How Hidden Owls is bringing a touch of Camden town to Armley (and helping vulnerable people at same time)


A new shop is helping to bring the spirit of Camden Town to Armley, while helping people who have experienced homelessness and chaotic lifestyles to learn skills and return to employment.

The Hidden Owls shop opened three weeks ago and has proven a popular draw for people interested in pre-owned and new items from books to clothes, home furnishings and sofas

Its name is derived from the fact that it’s ‘hidden’ on a parade of shops hidden away at the back of Town Street and The Royal Pub on Gelder Road, and ‘owls’ because of its connections to Leeds.

“We wanted to bring a Camden vibe to Armley. We are offering a quirky boutique with quality goods at reasonable prices. We didn’t want to sell tat!” said a smiling Andy Howarth, who runs the shop.

“We’ve had a lot of people coming in during the first few weeks, including a woman who – completely unprompted – said we were like something you’d find in Camden, so we’ve hit the nail on the head there!”

Hidden Owls is a community based project run by The Howarth Foundation, and is created to support and improve the lives of people who have been subject to homelessness, destitution and or who have lived a chaotic lifestyle.

It’s part of the The Stree2Feet Project to support people who are looking to re-enter mainstream society but are not yet ready to take the leap into employment.

Hidden Owls offers training in retail, finance management, CV writing and interview techniques to help people gain entry into employment but – more importantly – will provide an opportunity to gain confidence, re-establish relationships, make friends, be with others with a similar story and ultimately find their way into society and be supported into meaningful employment.

Andy Howarth.

The Howarth Foundation was set up four years ago by former policeman Andy Howarth, who comes from Armley and had a ‘chequered past’ as a teen. He said:

“Armley’s always been in my heart and I wanted to give something back to the Armley community. We support people who have gone through the initial stages of homelessness and who want to get their life back on track.

“They could be people who are sofa surfing or who have just moved back into accommodation and who need support to be able to re-intigrate again.”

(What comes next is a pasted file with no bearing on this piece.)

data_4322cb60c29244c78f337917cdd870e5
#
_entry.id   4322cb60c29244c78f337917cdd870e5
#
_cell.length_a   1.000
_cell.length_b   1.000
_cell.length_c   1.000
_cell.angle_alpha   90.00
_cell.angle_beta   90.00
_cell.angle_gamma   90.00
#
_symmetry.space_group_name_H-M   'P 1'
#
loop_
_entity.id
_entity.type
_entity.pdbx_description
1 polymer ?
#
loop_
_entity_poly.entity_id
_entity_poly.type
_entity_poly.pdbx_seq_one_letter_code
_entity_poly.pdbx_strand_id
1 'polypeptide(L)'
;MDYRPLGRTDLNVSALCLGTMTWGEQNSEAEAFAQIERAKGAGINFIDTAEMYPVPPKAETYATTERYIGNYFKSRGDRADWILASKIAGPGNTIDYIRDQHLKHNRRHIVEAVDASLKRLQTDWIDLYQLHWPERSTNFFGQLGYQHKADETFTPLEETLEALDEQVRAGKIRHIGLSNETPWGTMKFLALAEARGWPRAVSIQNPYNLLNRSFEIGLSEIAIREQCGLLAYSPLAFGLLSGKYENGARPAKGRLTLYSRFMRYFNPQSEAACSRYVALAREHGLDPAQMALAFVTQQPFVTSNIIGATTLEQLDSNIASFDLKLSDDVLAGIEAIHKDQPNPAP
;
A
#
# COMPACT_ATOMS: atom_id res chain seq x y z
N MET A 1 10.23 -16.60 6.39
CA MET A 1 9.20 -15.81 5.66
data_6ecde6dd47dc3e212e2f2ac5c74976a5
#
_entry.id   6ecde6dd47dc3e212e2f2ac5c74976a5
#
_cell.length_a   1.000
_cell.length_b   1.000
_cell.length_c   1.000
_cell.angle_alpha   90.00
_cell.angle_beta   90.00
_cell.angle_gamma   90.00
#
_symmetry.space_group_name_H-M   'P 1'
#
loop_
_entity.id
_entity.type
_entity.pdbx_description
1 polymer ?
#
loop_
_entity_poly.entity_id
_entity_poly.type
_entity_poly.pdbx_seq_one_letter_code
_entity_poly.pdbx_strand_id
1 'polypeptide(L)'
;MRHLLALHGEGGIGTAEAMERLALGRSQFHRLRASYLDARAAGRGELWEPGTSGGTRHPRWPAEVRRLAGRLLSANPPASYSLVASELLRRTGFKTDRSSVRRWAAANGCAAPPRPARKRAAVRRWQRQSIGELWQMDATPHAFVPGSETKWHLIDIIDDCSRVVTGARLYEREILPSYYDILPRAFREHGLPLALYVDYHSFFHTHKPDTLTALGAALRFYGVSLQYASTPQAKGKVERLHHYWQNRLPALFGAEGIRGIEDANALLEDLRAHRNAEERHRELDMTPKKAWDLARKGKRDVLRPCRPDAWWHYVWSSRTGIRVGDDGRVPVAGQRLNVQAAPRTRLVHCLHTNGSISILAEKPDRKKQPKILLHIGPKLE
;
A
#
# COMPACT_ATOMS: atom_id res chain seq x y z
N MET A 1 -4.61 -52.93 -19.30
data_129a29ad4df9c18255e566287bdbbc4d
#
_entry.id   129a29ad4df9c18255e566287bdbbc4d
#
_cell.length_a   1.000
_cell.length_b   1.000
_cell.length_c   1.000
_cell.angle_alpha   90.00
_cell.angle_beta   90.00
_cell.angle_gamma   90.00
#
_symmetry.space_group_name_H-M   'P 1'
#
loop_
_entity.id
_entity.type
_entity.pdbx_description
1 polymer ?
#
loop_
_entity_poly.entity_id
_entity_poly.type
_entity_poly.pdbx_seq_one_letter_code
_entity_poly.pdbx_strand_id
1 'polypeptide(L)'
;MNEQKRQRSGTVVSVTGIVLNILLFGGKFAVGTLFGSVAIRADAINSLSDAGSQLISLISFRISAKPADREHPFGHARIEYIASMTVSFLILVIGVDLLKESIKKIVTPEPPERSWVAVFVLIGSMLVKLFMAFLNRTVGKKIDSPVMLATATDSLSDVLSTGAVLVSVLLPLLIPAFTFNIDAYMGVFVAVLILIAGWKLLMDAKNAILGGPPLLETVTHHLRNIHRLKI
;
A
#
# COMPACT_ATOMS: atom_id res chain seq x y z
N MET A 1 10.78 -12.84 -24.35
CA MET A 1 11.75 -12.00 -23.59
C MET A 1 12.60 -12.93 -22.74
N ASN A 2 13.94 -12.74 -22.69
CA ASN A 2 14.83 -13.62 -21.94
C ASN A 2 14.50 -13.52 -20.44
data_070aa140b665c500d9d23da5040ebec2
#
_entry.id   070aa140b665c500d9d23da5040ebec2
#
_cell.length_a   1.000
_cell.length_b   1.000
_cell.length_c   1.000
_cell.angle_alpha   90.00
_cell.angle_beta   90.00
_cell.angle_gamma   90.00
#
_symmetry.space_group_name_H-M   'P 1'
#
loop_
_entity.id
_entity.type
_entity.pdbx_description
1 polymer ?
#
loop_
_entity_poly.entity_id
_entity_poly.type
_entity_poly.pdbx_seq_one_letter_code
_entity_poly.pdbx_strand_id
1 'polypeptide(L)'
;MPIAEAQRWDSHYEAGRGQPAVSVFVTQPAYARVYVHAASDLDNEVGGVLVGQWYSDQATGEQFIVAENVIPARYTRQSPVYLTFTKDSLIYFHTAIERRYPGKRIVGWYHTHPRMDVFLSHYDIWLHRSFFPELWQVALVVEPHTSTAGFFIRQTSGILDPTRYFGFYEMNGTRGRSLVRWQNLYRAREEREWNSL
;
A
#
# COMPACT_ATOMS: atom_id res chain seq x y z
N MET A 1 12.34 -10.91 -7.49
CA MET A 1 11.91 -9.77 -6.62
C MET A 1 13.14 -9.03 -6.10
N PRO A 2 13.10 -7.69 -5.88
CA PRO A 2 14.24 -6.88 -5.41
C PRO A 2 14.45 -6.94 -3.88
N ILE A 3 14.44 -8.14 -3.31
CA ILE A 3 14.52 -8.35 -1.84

The staff at the Hidden Owls shop are recruited from those who have been homeless, recently re-housed, sofa surfing, fleeing domestic violence, subject to harassment, in unsafe or unsuitable accommodation and those without a roof to call their own.

Wherever possible, the team will also be enlisted from those who are in recovery from mind-altering substances, EU refugees, and those who have been subject to harassment, human trafficking, manipulation and or control by a third party.

Andy points to Chris Sylvester and Carl Hedley as positive examples of people who they are helping to turn their lives around.

Chris Sylvester.

Chris is a former drug addict and petty criminal who has now been clean for four years and is now the Client Coordinator at The Howarth Foundation. He was on a programme at St George’s Crypt when he heard about the Foundation’s work

He said:

“I had already written myself off. I couldn’t see a future and because of my past I wouldn’t be able to get a decent job, maybe stuck on a production line in a factory somewhere. It was either that or I’d be limited to what I could do because of my past. I wasn’t able to hold a job down due to my addiction.”

In this video, he tells his full story:

Andy also said the project has received ‘amazing’ support from Leeds City Council, who are providing the shop and project base at a peppercorn rent.

He’s also got plans to work with the Pivot organisation to support local schools and excluded pupils by providing horticultural sessions on a nearby patch of land.

The Howarth Foundation is looking for businesses who care and who want to work with them, the local authorities and organisations to give someone a real chance of a home and a job.

More details about the Howarth Foundation here.


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